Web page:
Friday, April 14, 2017

United Airlines, the Law, and Company Culture

By now, I am sure virtually all of our readers have heard about the United Airline issue involving the dragging of a passenger off the plane.

If not, you can catch up here, here, and here. And you can watch the viral video here.  

Shortly following the incident, United Airlines stock dropped sharply, losing hundreds of millions of dollars of value. (Of course, it is difficult to tell how much of this drop is related to the incident).

The CEO of United Airlines' first public statement was tone deaf at best. He wrote, "I apologize for having to re-accommodate these customers" when better terms would have been "unacceptable" and "immediate corrective procedures." There is not evidence that they "had" to remove passengers; they removed passengers because they wanted to transport some of their employees on that flight. The internal e-mail to the corporation's employees was no better, calling the passenger "disruptive and belligerent."

My social media feeds, which include many lawyers and legal academics, are full of debate over whether United Airlines acted within the bounds of the law and their terms & conditions. While this is an interesting discussion, I think it is largely beside the point in this case. Regardless of whether United Airlines was legally correct, they surely could have handled the situation better (by offering more money for volunteers to go on a later flight, by explaining the terms of the deal better, by having their employees transported in another plane, etc.)

United Airlines is already paying a heavy public relations price. One thinks they would have learned from the United Airlines Breaks Guitars incident that went viral a few years ago and which I use in my negotiation classes every year.

After this incident, I just kept thinking how unlikely it would be for something like this to happen at Southwest Airlines. Southwest Airlines has a famously great company culture. See here, here, and here. Their employees always treat me significantly better than any other airline employee I have dealt with on my travel. Southwest Airlines is not perfect--I don't love their odd boarding procedure, for example---but they do strive to treat their consumers and their own employees extremely well, not just as poorly as the law will allow.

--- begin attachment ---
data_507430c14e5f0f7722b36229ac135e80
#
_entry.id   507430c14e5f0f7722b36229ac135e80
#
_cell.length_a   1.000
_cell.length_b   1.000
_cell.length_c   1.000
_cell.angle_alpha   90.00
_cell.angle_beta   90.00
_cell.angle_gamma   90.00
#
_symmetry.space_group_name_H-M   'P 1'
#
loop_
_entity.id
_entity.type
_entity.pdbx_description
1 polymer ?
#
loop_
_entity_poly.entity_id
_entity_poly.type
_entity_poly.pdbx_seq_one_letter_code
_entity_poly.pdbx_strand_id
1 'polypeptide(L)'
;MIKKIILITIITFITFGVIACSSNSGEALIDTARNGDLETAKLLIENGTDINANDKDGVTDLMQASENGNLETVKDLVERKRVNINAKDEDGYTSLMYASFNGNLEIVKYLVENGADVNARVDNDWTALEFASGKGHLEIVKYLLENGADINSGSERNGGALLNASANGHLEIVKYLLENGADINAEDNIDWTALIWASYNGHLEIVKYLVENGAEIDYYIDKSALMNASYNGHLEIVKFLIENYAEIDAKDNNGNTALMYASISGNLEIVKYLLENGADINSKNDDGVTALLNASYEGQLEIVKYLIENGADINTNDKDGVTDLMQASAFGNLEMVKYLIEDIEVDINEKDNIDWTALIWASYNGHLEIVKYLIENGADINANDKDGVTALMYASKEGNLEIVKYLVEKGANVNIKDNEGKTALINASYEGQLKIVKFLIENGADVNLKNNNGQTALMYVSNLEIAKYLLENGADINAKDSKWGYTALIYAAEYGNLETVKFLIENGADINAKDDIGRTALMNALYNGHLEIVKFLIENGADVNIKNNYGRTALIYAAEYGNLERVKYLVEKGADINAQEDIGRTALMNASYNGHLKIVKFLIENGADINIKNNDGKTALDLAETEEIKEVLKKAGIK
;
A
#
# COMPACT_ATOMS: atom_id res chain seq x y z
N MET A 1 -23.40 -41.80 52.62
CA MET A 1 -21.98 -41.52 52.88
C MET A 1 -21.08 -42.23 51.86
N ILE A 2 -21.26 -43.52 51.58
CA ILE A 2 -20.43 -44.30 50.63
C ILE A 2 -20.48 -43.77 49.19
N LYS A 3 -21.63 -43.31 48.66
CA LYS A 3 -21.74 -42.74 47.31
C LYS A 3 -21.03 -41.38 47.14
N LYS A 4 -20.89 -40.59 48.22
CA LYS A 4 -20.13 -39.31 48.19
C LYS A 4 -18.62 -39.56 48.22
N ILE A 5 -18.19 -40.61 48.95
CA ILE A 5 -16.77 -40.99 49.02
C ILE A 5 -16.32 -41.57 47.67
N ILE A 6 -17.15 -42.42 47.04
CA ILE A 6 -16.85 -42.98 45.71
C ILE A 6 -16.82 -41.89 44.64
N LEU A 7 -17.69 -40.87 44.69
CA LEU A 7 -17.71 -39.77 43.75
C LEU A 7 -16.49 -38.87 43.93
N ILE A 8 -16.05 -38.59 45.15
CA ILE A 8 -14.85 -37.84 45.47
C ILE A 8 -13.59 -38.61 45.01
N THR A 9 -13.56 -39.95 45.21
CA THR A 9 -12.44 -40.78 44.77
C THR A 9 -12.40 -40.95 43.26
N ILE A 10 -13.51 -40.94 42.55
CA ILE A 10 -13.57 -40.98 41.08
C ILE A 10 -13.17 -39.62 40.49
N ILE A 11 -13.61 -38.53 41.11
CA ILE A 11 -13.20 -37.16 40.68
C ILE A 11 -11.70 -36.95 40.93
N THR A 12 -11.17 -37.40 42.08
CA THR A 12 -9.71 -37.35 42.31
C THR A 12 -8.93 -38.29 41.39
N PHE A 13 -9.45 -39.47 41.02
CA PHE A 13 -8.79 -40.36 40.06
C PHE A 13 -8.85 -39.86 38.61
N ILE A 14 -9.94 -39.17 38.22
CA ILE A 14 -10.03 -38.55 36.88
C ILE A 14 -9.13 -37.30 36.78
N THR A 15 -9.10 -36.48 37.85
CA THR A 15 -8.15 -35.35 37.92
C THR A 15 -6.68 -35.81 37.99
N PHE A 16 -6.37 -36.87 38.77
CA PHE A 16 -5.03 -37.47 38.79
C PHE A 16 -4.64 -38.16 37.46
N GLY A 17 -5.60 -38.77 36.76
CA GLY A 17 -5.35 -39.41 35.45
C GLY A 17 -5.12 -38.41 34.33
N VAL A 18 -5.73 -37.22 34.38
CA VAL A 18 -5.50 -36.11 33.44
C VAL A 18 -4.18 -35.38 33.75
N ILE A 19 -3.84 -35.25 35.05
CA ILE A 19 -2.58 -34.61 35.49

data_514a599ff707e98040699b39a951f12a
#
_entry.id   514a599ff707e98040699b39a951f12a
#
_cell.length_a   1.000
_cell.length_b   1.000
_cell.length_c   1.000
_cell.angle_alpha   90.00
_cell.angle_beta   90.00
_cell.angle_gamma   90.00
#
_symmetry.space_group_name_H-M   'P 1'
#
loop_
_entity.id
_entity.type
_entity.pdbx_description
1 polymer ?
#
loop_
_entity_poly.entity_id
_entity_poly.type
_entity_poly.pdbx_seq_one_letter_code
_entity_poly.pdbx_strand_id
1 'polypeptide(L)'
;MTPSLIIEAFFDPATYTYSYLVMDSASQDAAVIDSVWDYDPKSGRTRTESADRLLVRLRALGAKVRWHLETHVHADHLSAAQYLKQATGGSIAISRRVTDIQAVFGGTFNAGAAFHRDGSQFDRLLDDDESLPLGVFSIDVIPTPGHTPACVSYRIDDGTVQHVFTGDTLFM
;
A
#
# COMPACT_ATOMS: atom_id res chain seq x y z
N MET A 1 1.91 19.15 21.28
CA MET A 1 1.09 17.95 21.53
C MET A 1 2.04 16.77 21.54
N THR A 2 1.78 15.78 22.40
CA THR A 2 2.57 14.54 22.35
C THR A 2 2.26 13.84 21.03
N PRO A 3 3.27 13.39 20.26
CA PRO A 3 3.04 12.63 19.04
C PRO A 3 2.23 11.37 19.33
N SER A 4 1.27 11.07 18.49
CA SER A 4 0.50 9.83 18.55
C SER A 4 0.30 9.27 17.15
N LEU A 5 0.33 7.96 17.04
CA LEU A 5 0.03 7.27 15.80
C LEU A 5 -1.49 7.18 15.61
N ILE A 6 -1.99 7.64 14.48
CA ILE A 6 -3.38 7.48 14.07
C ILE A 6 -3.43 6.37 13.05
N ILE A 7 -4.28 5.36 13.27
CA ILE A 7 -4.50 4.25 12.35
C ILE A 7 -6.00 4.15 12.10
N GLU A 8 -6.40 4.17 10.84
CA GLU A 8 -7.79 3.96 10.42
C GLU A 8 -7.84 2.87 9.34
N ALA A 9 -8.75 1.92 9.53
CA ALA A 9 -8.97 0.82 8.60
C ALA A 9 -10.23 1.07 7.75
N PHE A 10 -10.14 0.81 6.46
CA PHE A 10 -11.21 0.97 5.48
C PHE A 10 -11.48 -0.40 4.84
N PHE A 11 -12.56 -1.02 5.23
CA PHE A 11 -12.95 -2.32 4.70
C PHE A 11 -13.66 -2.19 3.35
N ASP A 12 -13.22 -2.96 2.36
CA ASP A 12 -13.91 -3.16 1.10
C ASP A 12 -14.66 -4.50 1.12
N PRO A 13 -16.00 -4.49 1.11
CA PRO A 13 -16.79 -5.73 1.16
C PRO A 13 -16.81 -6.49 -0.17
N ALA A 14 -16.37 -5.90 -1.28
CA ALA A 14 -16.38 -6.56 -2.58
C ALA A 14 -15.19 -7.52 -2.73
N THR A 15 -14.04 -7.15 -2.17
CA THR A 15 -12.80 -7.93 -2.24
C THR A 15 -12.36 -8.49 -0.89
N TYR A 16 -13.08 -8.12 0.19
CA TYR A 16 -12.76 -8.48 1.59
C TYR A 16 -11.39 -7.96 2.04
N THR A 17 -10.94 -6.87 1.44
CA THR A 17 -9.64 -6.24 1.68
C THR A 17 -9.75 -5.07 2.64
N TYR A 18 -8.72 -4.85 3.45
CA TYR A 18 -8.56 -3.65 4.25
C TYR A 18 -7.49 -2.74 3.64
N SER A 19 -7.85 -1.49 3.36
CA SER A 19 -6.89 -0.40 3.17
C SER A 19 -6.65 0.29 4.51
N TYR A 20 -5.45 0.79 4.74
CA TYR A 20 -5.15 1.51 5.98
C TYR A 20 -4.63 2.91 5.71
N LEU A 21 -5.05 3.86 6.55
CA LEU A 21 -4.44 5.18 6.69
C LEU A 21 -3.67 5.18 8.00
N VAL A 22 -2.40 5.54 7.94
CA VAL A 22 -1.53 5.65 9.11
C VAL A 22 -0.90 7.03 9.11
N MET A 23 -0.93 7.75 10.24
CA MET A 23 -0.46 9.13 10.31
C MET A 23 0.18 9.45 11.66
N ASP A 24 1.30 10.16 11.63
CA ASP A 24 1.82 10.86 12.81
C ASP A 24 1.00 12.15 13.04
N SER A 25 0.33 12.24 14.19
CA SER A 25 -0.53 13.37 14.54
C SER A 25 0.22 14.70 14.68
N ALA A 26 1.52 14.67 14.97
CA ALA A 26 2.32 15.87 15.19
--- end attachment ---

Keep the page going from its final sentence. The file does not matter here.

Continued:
Southwest Airlines' company culture has also translated to remarkably reliable profits. Perhaps United needs to take notes.

Note: This appears to detail the rights of passengers who are denied boarding (up to $1,350) that many in the media are citing, though one can wonder whether this applies since the passenger in question had already boarded.

Update: This is the type of thing Southwest Airlines has become known for - turning a plane around so that a woman could be put in touch with her husband about a head injury their son had sustained. And booking her on the next flight, for free. 

http://lawprofessors.typepad.com/business_law/2017/04/united-airlines-the-law-and-company-culture.html

Business Associations, CSR, Current Affairs, Haskell Murray | Permalink

Comments

I was on a two-days' delayed Delta flight when the United incident occurred. My immediate analysis involved checking to see if Southwest had a later Sunday evening flight to Louisville out of Midway. Yep. Whether four seats were available on SWA I do not know, but it would have been worth an inquiry by United. Having flown from Chicago to Louisville on private aircraft frequently (I miss Meigs Field), I know that the four United employees could have been flown the short hop on a prop-jet for a charter fee of $2,000 for the flight and deadhead return to Chicago. Finally, I note that in many jurisdictions the battery of a 69-YO constitutes elder abuse and merits an enhanced sentence.

Posted by: Craig Sparks | Apr 14, 2017 8:11:03 AM

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